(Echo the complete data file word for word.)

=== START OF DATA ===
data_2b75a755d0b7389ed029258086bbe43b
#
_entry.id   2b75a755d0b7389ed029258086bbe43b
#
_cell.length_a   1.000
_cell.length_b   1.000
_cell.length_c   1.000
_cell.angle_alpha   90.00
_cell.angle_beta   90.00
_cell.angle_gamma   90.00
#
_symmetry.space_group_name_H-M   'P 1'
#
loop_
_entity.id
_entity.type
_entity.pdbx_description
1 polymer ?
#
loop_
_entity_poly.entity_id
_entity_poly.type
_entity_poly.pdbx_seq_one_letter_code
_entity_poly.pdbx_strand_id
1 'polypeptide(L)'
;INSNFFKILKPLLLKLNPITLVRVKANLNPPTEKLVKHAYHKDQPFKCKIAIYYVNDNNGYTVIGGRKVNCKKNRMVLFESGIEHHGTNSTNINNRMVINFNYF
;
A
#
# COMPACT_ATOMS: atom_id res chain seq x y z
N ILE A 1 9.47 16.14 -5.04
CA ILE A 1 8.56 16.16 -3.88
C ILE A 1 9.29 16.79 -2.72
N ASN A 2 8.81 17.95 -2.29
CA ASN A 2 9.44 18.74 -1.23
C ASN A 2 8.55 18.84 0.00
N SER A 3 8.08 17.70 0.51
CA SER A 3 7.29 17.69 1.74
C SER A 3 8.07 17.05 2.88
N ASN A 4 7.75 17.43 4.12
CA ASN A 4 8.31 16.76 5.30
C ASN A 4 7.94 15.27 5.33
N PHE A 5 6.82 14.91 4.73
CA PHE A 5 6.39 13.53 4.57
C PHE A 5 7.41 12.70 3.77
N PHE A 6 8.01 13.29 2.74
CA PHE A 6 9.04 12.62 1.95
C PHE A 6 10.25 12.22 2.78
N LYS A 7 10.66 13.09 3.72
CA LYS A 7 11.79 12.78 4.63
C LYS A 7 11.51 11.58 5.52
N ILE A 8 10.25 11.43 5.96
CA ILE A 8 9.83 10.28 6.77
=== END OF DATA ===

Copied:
data_2b75a755d0b7389ed029258086bbe43b
#
_entry.id   2b75a755d0b7389ed029258086bbe43b
#
_cell.length_a   1.000
_cell.length_b   1.000
_cell.length_c   1.000
_cell.angle_alpha   90.00
_cell.angle_beta   90.00
_cell.angle_gamma   90.00
#
_symmetry.space_group_name_H-M   'P 1'
#
loop_
_entity.id
_entity.type
_entity.pdbx_description
1 polymer ?
#
loop_
_entity_poly.entity_id
_entity_poly.type
_entity_poly.pdbx_seq_one_letter_code
_entity_poly.pdbx_strand_id
1 'polypeptide(L)'
;INSNFFKILKPLLLKLNPITLVRVKANLNPPTEKLVKHAYHKDQPFKCKIAIYYVNDNNGYTVIGGRKVNCKKNRMVLFESGIEHHGTNSTNINNRMVINFNYF
;
A
#
# COMPACT_ATOMS: atom_id res chain seq x y z
N ILE A 1 9.47 16.14 -5.04
CA ILE A 1 8.56 16.16 -3.88
C ILE A 1 9.29 16.79 -2.72
N ASN A 2 8.81 17.95 -2.29
CA ASN A 2 9.44 18.74 -1.23
C ASN A 2 8.55 18.84 0.00
N SER A 3 8.08 17.70 0.51
CA SER A 3 7.29 17.69 1.74
C SER A 3 8.07 17.05 2.88
N ASN A 4 7.75 17.43 4.12
CA ASN A 4 8.31 16.76 5.30
C ASN A 4 7.94 15.27 5.33
N PHE A 5 6.82 14.91 4.73
CA PHE A 5 6.39 13.53 4.57
C PHE A 5 7.41 12.70 3.77
N PHE A 6 8.01 13.29 2.74
CA PHE A 6 9.04 12.62 1.95
C PHE A 6 10.25 12.22 2.78
N LYS A 7 10.66 13.09 3.72
CA LYS A 7 11.79 12.78 4.63
C LYS A 7 11.51 11.58 5.52
N ILE A 8 10.25 11.43 5.96
CA ILE A 8 9.83 10.28 6.77